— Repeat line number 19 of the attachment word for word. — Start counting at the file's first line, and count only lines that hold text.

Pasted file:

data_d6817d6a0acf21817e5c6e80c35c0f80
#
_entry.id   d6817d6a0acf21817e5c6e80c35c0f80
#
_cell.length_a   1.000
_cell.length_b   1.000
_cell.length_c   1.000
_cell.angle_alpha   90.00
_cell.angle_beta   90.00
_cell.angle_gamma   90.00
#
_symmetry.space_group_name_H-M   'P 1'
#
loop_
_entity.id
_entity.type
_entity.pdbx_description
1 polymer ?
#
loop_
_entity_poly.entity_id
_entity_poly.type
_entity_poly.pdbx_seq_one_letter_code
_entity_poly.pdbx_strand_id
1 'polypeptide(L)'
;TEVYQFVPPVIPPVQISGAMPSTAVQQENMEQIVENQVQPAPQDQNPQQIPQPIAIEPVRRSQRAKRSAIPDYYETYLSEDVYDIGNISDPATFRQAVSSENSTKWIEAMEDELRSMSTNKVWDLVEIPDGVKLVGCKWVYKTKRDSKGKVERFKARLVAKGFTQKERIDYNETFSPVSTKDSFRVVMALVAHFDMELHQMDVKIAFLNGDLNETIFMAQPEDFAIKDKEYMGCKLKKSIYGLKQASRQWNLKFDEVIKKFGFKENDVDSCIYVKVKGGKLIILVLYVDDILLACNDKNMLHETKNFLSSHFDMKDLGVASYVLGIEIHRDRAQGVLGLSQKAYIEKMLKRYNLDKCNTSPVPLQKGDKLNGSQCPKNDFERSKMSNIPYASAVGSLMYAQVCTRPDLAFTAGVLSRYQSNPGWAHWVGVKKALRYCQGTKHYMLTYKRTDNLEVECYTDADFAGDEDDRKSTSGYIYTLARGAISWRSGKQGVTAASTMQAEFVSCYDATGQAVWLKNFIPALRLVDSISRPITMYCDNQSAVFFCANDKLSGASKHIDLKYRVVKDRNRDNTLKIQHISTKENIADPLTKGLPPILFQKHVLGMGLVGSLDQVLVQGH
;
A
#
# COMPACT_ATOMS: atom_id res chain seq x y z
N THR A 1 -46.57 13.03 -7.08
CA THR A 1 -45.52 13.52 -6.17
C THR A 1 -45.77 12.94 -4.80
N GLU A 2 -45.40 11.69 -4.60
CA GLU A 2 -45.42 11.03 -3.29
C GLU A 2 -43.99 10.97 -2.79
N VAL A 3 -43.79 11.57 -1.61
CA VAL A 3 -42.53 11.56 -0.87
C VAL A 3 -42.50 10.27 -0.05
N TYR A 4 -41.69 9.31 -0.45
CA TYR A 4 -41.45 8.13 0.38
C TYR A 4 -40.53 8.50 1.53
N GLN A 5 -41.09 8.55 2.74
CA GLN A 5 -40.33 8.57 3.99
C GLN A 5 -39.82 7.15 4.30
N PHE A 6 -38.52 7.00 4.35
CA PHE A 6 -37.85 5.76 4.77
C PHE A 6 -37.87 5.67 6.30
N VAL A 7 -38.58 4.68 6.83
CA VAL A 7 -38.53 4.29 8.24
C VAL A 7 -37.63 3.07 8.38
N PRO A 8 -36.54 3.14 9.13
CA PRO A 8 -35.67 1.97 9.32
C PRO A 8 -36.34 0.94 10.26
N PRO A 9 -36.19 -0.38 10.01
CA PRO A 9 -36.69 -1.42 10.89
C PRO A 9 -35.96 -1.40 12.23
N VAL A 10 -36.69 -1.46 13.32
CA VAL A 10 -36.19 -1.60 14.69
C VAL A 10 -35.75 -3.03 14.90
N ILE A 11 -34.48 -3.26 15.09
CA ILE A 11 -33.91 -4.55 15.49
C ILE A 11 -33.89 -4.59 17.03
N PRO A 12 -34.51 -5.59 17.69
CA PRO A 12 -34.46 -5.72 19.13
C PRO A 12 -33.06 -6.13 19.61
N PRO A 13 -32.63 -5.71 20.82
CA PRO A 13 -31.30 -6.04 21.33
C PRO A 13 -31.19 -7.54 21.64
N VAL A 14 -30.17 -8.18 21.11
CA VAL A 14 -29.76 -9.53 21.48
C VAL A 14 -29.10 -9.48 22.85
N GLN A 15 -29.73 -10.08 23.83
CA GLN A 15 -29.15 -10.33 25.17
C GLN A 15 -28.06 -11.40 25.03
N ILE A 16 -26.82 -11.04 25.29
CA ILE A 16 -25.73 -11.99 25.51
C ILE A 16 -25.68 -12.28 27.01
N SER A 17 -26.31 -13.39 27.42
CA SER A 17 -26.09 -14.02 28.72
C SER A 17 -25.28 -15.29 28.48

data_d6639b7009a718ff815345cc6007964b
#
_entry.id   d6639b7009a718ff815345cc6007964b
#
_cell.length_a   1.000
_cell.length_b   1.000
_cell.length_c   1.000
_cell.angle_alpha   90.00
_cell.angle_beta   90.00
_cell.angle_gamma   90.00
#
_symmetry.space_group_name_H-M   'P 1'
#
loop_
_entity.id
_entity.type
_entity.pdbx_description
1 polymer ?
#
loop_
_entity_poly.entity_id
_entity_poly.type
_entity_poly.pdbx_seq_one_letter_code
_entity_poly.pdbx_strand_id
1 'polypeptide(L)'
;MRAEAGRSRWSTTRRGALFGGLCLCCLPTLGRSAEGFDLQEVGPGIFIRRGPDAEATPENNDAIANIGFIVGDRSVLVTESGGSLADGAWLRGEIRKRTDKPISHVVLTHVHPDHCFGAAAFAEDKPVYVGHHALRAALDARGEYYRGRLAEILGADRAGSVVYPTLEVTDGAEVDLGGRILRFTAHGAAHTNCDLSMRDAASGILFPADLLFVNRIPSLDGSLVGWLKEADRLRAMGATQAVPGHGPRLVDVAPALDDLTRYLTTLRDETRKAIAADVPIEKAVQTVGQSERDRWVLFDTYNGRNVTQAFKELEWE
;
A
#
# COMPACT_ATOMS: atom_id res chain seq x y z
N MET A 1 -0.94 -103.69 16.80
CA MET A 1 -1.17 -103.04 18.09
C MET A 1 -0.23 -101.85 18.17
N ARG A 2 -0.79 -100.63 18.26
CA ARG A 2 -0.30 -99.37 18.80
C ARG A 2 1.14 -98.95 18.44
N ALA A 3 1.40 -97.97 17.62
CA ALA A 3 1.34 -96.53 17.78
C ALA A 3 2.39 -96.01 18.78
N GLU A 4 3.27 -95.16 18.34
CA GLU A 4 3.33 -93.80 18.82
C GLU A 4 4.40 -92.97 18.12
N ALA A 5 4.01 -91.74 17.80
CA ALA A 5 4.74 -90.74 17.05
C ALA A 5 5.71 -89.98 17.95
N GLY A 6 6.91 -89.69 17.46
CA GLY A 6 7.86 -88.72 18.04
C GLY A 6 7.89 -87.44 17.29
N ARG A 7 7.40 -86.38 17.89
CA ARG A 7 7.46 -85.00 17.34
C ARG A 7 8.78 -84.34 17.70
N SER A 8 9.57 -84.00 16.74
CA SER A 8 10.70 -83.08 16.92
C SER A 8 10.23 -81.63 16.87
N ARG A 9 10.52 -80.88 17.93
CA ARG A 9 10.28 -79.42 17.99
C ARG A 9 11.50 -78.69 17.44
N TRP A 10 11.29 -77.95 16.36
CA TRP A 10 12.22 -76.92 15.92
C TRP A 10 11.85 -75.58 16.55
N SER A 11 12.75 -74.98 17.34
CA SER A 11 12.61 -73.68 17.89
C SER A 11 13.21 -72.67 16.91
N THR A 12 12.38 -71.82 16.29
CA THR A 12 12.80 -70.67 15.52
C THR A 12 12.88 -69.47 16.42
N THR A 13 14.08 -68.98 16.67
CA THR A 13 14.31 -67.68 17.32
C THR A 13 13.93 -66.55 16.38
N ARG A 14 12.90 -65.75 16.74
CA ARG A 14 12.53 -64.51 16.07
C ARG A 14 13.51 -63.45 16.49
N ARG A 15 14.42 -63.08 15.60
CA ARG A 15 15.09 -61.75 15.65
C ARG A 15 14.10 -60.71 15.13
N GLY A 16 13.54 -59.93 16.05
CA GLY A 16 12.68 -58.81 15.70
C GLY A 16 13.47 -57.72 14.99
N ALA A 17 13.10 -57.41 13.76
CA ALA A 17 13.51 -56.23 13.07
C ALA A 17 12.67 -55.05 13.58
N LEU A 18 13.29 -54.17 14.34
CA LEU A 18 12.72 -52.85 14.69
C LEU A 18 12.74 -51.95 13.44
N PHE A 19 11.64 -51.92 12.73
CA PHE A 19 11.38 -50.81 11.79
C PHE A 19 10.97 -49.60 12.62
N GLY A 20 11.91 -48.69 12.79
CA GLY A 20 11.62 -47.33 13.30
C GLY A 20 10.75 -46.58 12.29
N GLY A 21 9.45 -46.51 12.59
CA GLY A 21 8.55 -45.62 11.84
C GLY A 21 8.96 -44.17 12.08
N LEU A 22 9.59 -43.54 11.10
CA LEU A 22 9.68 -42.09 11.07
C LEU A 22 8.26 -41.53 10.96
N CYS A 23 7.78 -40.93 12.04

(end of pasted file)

#